Permit delay dogs Monroe bypass
Still under review, last permit holds up bond sale and construction.
By Adam Bell
Posted: Thursday, Feb. 24, 2011

Two months after the state had expected to start construction on the $950 million Monroe Connector-Bypass, the road remains in limbo because it lacks one final environmental permit.

Without that permit from the Army Corps of Engineers, the state also cannot sell bonds for financing the project or formally award the contract to design and build the road. The long-awaited, 19.7-mile road in Union County would be the Charlotte area’s first modern toll road and is designed to ease congestion on U.S. 74.

The state insists there are no problems with the permit application.

Such permits are needed for projects that would impact wetlands, streams and ponds, said Liz Hair, project manager for the corps field office in Asheville. She said the state’s request, which the office received Sept. 21, is still being reviewed.

There is no set time to issue a decision.

North Carolina still expects to be awarded the permit at any time, said N.C. Department of Transportation spokeswoman Greer Beaty, but she did not have any information on when that might happen.

Beaty said she did not know whether the delay would affect the 2014 scheduled opening of the road or the sale of remaining bonds. The state sold about a third of the $808 million in bonds needed to help finance the work last October, but still must sell another $500 million worth of bonds.

Last fall, N.C. Turnpike Authority officials said they expected construction to start in December once all the permits were secured. In late December they said they anticipated getting the final corps permit “shortly.”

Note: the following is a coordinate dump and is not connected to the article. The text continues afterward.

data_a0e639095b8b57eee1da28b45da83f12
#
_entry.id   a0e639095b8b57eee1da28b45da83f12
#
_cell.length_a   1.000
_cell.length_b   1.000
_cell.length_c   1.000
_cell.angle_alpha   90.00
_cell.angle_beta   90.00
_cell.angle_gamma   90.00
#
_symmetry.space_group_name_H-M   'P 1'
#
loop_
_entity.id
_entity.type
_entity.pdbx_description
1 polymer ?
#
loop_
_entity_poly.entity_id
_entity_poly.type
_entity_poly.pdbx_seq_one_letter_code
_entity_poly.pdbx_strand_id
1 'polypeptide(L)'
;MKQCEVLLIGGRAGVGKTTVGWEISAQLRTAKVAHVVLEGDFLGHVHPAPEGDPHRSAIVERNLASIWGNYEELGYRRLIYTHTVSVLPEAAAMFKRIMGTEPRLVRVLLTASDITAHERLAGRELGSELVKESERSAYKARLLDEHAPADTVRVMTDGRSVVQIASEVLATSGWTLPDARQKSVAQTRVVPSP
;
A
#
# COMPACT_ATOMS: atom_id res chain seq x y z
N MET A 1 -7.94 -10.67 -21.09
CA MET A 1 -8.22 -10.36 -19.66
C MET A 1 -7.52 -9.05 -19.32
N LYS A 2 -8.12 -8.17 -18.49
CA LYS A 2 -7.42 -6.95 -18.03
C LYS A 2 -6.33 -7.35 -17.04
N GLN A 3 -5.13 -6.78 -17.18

The connector-bypass officially starts along U.S. 74 near Interstate 485 and the Mecklenburg County line. It would go briefly east and then roughly parallel U.S. 74 until it reconnects with that highway just west of Marshville.

The road is projected to cut travel time by 17 minutes, as drivers avoid some two dozen traffic lights along U.S. 74, which is a heavy commuter route for people in Mecklenburg and Union counties and one of the few N.C. roads that runs from the beach to the mountains.

Car drivers could pay an average of $2.58 to $3.95 for the entire trip, depending on whether they have a prepaid transponder used in toll collections.

Also this week, environmental groups trying to stop the project challenged a state water-quality permit issued for the connector-bypass.

They claimed the N.C. Department of Environment and Natural Resources did not fully assess the water-quality impact of building the road through the Yadkin River watershed before issuing the permit.

Chandra Taylor, a lawyer with the Southern Environmental Law Center representing the groups fighting the project, said if the corps permit is approved, her clients have the option of seeking an injunction to block the bond sales.
Adam Bell: 704-358-5696

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